ENABLE RIGHTS AND CHOICES OF INDIVIDUALS WITH DEMENTIA WHILST MINIMISING RISKS 1 UNDERSTAND KEY LEGISLATION AND AGREED WAYS OF WORKING THAT SUPPORT THE FULFILMENT OF RIGHTS AND CHOICES OF INDIVIDUALS WITH DEMENTIA WHILE MINIMISING RISK OF HARM 1.1
The key legislations are Adult and Incapacity Act 2000, Mental Health Act 2007, Disability Discrimination Act 1995, Safeguarding Vulnerable Groups Act 2006 and the Mental Capacity Act 2005. Human Rights Act. These are all core principals of legislation regarding an individual with dementia. Policies and procedures and agreed ways of working and safeguarding Individuals is another key factor.
All organisations and authorities have a duty of care towards an Individual with dementia, GPs, Social Workers, Health Visitors, Family and Carers. All Individuals with dementia have the rights to make choices. Individuals with dementia should be encouraged to make as many decisions as possible for them; however they must be guided so they stay within the Mental Capacity Act 2005. We must assume that the Individual with dementia has capacity unless it has been assumed that they lack the capacity to make choices. We must not think that an Individual is not to be treated as unable to make a decision unless this has been established.
An Individual is not to be treated as unable to make a decision because they might not always make a wise decision. If a decision is made under the Mental Capacity Act on behalf of the Individual, the decision must be made for the best interests of the Individual. Before a decision can be made on behalf of the Individual we must ask ourselves whether the purpose of the decision can be effectively achieved in a way that would not restrict the Individuals rights and freedom of choice and action. We also have to adhere to the Human Rights Act and code of Practises.
The Individual with dementia will have to be risk assessed. The Individual will be encouraged to make their own choices and decisions, if they make an unwise decision they should be offered other options which will help lead them to make a wise decision. Risk needs to be balanced with Independence and Individuals choices and working within legislations. We should not assume that all Individuals with dementia are vulnerable; this depends entirely on the stages of dementia. We should not restrict the Individuals from having choices and making decisions for themselves.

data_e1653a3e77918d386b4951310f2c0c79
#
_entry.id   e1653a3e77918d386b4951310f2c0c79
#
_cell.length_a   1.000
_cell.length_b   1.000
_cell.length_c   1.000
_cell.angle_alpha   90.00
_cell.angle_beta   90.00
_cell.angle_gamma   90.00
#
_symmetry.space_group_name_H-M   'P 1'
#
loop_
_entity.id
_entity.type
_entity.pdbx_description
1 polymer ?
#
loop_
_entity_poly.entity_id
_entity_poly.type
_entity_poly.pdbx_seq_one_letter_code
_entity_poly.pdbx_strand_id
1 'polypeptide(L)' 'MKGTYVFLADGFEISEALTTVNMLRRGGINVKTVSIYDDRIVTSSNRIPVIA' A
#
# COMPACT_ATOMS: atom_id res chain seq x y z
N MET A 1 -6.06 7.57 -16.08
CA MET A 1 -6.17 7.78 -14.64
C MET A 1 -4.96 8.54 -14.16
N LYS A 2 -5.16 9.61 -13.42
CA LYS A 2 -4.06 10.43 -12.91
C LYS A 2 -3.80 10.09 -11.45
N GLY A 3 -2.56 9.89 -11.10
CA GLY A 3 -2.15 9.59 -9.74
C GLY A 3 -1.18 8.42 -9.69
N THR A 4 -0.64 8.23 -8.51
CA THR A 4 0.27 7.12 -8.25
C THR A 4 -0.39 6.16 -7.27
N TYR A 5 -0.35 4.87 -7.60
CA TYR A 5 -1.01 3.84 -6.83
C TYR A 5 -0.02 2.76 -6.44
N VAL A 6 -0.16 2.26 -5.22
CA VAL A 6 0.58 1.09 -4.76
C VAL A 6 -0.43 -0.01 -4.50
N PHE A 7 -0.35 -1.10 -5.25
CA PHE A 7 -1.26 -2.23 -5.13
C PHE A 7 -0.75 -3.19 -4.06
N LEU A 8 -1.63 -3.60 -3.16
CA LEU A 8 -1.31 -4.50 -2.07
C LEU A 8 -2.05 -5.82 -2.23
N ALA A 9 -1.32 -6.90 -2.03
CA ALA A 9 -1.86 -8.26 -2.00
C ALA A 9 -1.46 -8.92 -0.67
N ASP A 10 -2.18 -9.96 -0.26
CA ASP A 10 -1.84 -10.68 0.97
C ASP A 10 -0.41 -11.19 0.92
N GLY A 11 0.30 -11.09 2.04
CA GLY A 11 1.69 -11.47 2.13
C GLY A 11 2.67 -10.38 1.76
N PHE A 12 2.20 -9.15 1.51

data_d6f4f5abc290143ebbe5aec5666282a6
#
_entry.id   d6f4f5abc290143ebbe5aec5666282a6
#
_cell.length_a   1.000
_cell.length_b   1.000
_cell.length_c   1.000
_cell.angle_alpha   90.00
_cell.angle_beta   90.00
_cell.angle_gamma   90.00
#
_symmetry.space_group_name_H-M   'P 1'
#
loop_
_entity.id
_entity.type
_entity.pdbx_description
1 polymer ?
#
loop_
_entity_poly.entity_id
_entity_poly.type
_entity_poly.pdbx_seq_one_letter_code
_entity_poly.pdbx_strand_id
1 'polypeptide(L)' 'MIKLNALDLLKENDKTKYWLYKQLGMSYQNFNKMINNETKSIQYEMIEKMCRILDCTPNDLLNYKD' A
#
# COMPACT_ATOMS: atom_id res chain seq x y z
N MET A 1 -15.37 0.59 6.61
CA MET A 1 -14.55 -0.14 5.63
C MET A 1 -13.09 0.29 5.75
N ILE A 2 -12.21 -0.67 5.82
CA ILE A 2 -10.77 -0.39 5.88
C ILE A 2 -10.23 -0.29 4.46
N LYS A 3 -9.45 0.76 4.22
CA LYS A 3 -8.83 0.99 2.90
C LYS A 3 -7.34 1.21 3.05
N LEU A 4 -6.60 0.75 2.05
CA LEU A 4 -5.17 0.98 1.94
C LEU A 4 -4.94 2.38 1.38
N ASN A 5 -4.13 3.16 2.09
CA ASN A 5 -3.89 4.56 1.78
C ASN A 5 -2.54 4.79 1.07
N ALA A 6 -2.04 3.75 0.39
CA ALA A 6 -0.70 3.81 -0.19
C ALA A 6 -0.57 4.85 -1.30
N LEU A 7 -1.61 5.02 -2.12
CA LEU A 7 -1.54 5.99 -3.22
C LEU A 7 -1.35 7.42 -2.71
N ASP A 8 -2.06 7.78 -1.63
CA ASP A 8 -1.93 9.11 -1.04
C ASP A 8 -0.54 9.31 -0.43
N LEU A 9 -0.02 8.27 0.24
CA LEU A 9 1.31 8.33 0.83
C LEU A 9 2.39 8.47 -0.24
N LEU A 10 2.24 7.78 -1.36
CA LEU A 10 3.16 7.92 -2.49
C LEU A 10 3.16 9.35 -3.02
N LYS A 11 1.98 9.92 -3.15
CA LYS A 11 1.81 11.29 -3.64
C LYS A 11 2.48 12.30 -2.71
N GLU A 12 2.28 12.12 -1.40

Risk assessments can be very complex as no two assessors will come to the same conclusion regarding the Individual. We have to let the Individual with dementia take a certain amount of risk for themselves, allowing this to happen makes the Individual feel worthy and independent and more at ease with their illness. If we were to put everything an Individual did down as a risk the Individual would feel worthless, inadequate, and useless and they would feel that they are a burden on their family. We have to weigh up the risk against the danger this is the key. If we were to take away all the choices and decisions and have someone else make these decisions and choices on behalf of the Individual this would have a negative impact on the Individual as they would be having everything took away from them and they wouldn’t feel in control. A positive impact on allowing the Individual to take risks, the Individual can still do their day to day activities etc, make their own meals, make cups of tea, do their own housework, laundry, take bathes, go for walks. Wherever possible we should eliminate high risks and look at ways to reduce these risks so they become low risks etc, supporting an Individual to make their meal observing them so they don’t hurt themselves, or accompany them on a walk etc.
People with dementia may have other difficulties too, like loss of hearing, make sure that the hearing aids are working well and that you speak to them in a loud clear voice so they can understand you. The person could also be in pain or...
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